Newborns Exposed to Dirt, Dander and Germs May Have Lower Allergy and Asthma Risk
June 7th, 2014
Infants exposed to rodent and pet dander, roach allergens and a wide variety of household bacteria in the first year of life appear less likely to suffer from allergies, wheezing and asthma, according to results of a study conducted by scientists at the Johns Hopkins Children’s Center and other institutions.
A report on the study, published on June 6 in the Journal of Allergy and Clinical Immunology, reveals that early exposure to bacteria and certain allergens may have a protective effect by shaping children’s immune responses—a finding that researchers say may help inform preventive strategies for allergies and wheezing, both precursors to asthma.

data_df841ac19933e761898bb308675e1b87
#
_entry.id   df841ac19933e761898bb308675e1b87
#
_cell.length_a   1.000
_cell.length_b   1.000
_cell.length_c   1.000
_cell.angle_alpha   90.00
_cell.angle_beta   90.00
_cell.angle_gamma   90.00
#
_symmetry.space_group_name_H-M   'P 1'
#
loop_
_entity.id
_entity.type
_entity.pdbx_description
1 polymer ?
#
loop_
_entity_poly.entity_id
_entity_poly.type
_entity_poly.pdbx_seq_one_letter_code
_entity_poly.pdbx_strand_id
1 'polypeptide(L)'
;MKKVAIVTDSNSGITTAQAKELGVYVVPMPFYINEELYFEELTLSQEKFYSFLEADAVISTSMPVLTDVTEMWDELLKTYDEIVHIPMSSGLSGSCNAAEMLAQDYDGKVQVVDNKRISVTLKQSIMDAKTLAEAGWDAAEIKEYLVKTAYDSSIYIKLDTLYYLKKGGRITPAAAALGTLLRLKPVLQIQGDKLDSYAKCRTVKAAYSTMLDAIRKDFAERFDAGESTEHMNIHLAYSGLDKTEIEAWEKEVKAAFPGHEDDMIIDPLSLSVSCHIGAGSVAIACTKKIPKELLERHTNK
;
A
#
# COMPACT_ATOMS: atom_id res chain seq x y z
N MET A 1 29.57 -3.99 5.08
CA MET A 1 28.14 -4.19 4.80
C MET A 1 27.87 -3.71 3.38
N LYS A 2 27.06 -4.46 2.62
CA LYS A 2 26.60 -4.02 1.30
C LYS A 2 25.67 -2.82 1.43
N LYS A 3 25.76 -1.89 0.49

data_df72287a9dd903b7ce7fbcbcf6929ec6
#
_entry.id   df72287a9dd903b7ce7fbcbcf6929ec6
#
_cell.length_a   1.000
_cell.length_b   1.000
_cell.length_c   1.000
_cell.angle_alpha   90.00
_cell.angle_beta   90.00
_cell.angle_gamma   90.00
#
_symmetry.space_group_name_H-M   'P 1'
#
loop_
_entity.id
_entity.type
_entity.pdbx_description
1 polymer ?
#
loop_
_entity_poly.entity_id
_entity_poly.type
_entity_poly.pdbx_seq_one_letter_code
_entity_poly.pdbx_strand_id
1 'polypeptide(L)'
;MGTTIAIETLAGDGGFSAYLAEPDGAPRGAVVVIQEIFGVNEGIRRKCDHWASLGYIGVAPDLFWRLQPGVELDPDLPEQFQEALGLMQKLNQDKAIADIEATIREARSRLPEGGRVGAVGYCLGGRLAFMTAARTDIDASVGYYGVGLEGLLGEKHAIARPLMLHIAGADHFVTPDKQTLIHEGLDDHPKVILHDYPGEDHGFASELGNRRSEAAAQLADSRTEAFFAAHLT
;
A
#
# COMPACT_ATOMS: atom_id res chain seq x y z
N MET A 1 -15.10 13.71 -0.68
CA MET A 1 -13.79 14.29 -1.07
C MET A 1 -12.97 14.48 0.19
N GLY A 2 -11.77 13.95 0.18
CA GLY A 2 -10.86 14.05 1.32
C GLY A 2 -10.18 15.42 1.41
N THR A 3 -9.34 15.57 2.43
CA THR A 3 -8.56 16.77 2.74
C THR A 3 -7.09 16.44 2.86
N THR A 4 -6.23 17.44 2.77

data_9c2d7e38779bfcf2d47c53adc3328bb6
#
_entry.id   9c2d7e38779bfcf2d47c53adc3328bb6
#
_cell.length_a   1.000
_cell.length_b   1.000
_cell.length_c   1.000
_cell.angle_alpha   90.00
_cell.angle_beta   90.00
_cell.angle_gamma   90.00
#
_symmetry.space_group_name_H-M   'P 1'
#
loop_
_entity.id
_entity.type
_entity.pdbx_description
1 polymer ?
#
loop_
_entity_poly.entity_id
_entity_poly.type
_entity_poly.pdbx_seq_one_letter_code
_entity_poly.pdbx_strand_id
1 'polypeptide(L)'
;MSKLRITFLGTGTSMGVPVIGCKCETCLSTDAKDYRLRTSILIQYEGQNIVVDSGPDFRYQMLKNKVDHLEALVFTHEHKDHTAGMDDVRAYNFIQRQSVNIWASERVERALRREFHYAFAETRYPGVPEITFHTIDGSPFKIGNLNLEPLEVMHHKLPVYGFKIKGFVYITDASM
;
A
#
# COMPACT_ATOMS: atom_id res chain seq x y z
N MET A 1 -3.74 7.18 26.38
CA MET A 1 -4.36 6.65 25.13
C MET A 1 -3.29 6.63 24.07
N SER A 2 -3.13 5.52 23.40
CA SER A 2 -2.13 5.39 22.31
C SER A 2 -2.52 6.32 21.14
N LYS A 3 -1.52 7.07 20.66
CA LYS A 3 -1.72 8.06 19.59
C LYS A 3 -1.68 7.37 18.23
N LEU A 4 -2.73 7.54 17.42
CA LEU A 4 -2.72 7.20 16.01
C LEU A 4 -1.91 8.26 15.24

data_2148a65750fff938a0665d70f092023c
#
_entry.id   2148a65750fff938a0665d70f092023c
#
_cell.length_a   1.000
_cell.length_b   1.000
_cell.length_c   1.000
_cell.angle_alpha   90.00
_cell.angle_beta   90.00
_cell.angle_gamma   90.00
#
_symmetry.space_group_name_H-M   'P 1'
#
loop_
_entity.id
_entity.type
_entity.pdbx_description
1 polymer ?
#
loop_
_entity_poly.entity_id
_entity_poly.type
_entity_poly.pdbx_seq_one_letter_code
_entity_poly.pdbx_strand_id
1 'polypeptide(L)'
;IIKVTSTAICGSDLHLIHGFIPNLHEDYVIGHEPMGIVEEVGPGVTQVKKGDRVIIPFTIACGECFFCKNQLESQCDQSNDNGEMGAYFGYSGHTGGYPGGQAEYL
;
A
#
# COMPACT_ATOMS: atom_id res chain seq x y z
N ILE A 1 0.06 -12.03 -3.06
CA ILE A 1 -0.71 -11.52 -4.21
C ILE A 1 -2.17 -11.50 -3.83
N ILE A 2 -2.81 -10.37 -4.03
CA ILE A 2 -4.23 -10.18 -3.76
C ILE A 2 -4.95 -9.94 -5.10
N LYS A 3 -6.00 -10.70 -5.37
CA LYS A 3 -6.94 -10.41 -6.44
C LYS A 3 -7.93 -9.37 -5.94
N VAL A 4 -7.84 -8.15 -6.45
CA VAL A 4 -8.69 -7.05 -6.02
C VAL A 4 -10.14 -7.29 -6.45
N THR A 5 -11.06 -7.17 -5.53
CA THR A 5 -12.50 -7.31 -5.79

“Our study shows that the timing of initial exposure may be critical,” says study author Robert Wood, M.D., chief of the Division of Allergy and Immunology at the Johns Hopkins Children’s Center. “What this tells us is that not only are many of our immune responses shaped in the first year of life, but also that certain bacteria and allergens play an important role in stimulating and training the immune system to behave a certain way.”